‘Mauprat’ by George Sand – A Novel for Our Times

 

‘Mauprat’ by George Sand (1837) – 384 pages                       Translated from the French by Mary W. Artois

‘Mauprat’ takes place just before the French Revolution when the landed nobility still lorded over the peasants. Wealthy land barons terrorized their poorer neighbors. Many of these landed gentry oppressed the peasants by imposing heavy duties on them while avoiding taxes themselves.

The poor have suffered enough; they will turn upon the rich, and their castles will fail and their lands be carved up. I shall not see it; but you will. There will be ten cottages in the place of this park, and ten families will live on its revenue. There will no longer be servants or masters, or villein or lord.”

This situation was made worse because certain orders of the Catholic Church were in league with the landed gentry to oppress the peasants.

It is the indelible characteristic of the Catholic priesthood,” he said. “It cannot live without making war upon families and ferreting out every means by which it can get money from them….gentle robbery.”

George Sand

The La Roche-Mauprats are a particularly cruel and rapacious family of the nobility. The Mauprat father is “a man who had a genius for wickedness, and his sons, lacking the affection they were incapable of feeling, submitted to the ascendancy of his detestable superiority and obeyed him with a precision and promptitude almost fanatical.” Sound familiar? ‘Mauprat’ is a novel for today.

The father La Roche-Mauprat and his seven sons intimidate and frighten their neighborhood. Of course no woman would go near the estate fearing for their honor.

“Bernard, do you wish me to tell you why they thought all women are liars?”

Yes.”

It was because they were violent and tyrannical with beings weaker than themselves. Whenever one makes one’s self feared, one runs the risk of being deceived.”

However there are two sides to the Mauprat family. The other side of the family is also well-to-do, but they are pillars of the community. Our hero Bernard was born into the good side of the family, but his mother died when he was five, and he was adopted by the cruel Mauprats. Of course one of his uncles, Jean, hates the kid for being there, and Bernard later relates that “For ten years I suffered from cold, hunger, and insult; from confinement in the dungeon and from blows, according to the more or less ferocious caprices of this monster”.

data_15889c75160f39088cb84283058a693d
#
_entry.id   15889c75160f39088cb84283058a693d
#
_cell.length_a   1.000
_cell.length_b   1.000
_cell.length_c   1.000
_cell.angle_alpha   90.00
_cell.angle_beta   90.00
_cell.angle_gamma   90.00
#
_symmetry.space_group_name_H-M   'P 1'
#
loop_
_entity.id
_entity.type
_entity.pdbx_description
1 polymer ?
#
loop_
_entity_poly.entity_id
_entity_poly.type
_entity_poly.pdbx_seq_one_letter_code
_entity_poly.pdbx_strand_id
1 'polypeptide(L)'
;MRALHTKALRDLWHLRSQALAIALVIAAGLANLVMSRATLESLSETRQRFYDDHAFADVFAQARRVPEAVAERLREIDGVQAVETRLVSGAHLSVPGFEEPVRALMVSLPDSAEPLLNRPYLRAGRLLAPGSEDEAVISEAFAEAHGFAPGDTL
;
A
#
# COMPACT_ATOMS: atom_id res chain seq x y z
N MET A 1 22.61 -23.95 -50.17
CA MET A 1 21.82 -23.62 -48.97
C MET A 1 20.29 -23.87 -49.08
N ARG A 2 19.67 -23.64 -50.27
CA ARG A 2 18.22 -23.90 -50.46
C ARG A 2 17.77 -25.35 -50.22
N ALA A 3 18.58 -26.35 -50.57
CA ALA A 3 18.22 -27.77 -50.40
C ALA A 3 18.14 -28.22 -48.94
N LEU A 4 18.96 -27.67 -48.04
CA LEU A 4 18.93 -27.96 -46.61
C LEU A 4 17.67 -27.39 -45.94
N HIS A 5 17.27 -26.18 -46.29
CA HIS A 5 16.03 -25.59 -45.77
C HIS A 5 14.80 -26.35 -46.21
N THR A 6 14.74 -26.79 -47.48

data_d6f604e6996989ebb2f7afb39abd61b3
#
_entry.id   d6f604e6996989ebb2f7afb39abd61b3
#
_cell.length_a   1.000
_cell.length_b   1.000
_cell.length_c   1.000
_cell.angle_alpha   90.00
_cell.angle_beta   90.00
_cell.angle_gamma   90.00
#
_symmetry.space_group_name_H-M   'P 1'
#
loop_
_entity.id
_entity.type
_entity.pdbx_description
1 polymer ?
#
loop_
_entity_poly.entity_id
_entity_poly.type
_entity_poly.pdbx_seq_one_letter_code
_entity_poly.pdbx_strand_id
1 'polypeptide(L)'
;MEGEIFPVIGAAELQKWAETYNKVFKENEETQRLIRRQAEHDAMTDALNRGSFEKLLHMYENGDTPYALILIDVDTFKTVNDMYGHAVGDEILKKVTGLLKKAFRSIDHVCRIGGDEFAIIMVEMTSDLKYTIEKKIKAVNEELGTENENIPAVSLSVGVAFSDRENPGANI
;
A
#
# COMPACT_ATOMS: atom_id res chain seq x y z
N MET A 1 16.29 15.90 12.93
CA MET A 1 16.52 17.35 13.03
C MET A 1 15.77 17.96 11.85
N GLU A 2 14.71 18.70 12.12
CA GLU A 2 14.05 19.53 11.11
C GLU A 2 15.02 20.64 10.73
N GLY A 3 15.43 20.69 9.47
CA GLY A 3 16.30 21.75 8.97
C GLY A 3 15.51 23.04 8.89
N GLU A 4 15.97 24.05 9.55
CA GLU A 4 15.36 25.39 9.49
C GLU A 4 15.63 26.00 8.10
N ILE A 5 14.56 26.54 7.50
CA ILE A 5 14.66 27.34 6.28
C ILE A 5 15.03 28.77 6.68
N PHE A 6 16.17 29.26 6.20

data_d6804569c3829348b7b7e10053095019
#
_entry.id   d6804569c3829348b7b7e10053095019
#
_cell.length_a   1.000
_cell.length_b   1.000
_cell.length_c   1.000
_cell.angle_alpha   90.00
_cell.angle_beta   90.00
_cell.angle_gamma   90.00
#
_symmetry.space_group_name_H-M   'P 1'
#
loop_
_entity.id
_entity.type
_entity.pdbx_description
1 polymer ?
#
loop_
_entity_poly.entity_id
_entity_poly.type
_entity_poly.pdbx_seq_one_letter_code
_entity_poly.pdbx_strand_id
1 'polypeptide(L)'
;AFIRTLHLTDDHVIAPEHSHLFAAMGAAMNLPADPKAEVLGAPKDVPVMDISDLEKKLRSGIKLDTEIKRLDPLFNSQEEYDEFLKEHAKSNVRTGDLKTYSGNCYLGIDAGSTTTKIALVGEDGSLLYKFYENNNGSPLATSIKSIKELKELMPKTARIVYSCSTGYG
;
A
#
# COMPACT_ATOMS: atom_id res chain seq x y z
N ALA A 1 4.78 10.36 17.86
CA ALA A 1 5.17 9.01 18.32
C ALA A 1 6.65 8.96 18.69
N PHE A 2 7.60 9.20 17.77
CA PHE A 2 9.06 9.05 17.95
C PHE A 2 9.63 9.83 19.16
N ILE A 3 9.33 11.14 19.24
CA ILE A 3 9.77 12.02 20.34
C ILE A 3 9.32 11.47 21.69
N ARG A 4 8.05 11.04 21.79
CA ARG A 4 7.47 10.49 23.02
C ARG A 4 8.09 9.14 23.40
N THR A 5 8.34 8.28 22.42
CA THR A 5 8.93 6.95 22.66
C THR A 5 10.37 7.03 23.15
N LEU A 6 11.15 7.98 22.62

Later Bernard finally escapes the clutches of the cruel Mauprats and is taken up by the honorable side of the family where he meets his second-cousin Edmee who turns out to be the love of his life. However Bernard has learned some nasty habits during his sojourn with the cruel Mauprats, and he must make amends before Edmee can like him at all. Bernard has overpowering feelings for Edmee.

Edmee never knew in what peril her honor was in that agonizing moment; I remember it with eternal remorse; but God alone will be my judge, for I triumphed, and this evil thought was the last I have felt during my life.”

Later hiding behind a bush, Bernard overhears a conversation between Edmee and the abbe:

Now I realized fully the odious part I was playing, and I had just read in the depths of Edmee’s heart, the fear and disgust I inspired in her.”

So in ‘Mauprat’, we have a devastating romance as well as an acute depiction of the social situation in France just before the Revolution.

It was the first time that I had heard of a peasant being spoken of as a man.”

As now even the United States has lost its way and fallen into a corrupt autocracy, perhaps it is time for a second French Revolution?

Stay tuned for my second article about this novel in which I will deal with the more literary qualities of George Sand and ‘Mauprat’.

 

Grade:    A

 

 

10 responses to this post.

  1. Thanks. I’ve been meaning to get to George Sand and this may be the best place to start

    Liked by 1 person

    Reply

    • Hi Guy,
      I like to compare George Sand to Charles Dickens, since they were both producing a lot of novels in the same time period. Both the hearts of Charles Dickens and George Sand were in the right place, but, George Sand, her mind was a little sharper than Dickens.

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  2. Great to read this, Tony, look forward to the next bit. And thanks for covering it.

    Liked by 1 person

    Reply

  3. Great post! I have this one lurking too – it’s very appealing!

    Liked by 1 person

    Reply

  4. Hello Tony, I’ve taken the liberty of adding this review to the fledgling Sensational Sand site, see https://sensationalsands.wordpress.com/index-of-works/
    I really must make more of an effort to work on this site, and also the Maupassant one… TBH I set them up when I did just to ensure that we had bagged the names as sister sites to our collaborative Zola and Balzac sites, but I’ve never had time to work on them properly.

    Liked by 1 person

    Reply

    • Hi Lisa,
      Thank You! That’s one thing about George Sand, there is nearly an infinite number of novels and plays to read. She was very prolific. According to Wikipedia, she was widely popular during her lifetime even more popular than Balzac or Hugo. From my reading of ‘Mauprat’, I believe more of her novels should be rescued from obscurity. And then there was her romantic affair with Frederic Chopin. She was an enterprising woman.

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